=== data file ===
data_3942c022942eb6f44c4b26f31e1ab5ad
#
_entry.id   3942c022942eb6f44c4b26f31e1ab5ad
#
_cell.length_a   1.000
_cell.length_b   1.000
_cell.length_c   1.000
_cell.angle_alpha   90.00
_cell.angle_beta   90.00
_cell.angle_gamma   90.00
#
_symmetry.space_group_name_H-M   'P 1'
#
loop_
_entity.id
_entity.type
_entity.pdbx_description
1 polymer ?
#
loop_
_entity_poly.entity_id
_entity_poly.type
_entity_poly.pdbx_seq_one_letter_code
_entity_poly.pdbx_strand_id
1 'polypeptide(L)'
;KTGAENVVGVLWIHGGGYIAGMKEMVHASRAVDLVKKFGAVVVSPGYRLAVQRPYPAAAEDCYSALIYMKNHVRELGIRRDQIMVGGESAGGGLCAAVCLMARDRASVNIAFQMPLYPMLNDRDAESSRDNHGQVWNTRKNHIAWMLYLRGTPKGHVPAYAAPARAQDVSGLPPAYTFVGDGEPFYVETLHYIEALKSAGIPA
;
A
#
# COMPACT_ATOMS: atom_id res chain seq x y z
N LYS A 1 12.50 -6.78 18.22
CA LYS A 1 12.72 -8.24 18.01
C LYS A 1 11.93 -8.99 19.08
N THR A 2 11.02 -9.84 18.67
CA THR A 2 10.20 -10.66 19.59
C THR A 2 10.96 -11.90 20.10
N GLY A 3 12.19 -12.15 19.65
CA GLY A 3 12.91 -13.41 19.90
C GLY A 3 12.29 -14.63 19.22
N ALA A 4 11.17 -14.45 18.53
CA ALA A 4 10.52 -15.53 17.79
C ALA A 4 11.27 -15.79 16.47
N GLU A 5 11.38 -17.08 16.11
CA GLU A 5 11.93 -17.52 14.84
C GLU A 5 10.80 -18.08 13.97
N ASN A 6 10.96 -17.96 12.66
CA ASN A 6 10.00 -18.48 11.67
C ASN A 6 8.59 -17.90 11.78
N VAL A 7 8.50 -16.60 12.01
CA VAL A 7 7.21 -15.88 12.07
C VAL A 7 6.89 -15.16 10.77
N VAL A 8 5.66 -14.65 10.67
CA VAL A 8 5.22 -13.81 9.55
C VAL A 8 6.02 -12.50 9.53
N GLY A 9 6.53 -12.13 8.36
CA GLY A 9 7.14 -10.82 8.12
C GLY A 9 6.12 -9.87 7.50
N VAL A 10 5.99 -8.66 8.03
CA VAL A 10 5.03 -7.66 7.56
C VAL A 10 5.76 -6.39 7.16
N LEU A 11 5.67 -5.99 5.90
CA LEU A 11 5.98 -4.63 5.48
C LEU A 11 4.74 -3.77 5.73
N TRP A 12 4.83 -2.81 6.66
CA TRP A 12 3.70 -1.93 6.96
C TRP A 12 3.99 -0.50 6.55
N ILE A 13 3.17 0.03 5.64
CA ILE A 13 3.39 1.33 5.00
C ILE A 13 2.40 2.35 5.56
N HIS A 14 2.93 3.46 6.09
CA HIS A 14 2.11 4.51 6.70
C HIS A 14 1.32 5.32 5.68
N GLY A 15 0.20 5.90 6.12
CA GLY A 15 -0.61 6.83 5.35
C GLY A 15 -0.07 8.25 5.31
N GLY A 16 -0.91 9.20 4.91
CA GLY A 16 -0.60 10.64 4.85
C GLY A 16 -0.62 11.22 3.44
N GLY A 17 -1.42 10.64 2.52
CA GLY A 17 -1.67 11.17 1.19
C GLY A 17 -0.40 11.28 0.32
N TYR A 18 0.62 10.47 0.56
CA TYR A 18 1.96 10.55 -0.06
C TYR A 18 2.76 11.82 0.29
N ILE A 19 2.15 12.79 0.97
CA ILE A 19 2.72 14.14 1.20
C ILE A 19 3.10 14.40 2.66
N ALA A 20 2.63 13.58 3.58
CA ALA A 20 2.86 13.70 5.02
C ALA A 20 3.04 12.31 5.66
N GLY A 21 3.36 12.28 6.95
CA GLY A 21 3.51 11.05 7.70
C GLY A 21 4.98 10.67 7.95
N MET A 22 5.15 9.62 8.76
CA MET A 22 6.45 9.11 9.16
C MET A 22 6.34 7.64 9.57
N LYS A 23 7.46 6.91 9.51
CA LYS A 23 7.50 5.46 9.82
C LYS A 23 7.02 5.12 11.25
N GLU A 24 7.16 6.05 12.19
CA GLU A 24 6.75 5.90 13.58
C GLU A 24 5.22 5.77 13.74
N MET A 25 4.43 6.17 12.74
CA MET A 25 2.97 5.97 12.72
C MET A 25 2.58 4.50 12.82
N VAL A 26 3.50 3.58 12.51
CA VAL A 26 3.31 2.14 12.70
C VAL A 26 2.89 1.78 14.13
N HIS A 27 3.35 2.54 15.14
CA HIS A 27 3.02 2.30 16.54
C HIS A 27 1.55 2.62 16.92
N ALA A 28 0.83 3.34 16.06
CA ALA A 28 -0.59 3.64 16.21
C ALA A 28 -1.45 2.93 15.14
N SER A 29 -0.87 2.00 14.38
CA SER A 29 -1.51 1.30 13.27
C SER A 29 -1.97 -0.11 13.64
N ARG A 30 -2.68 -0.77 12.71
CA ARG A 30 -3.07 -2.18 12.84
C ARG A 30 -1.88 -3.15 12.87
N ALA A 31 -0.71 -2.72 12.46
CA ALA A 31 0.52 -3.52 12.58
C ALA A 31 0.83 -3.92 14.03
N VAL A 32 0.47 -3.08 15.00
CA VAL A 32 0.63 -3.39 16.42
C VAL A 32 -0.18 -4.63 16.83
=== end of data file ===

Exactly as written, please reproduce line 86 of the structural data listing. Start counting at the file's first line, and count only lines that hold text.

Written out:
CA ILE A 19 2.72 14.14 1.20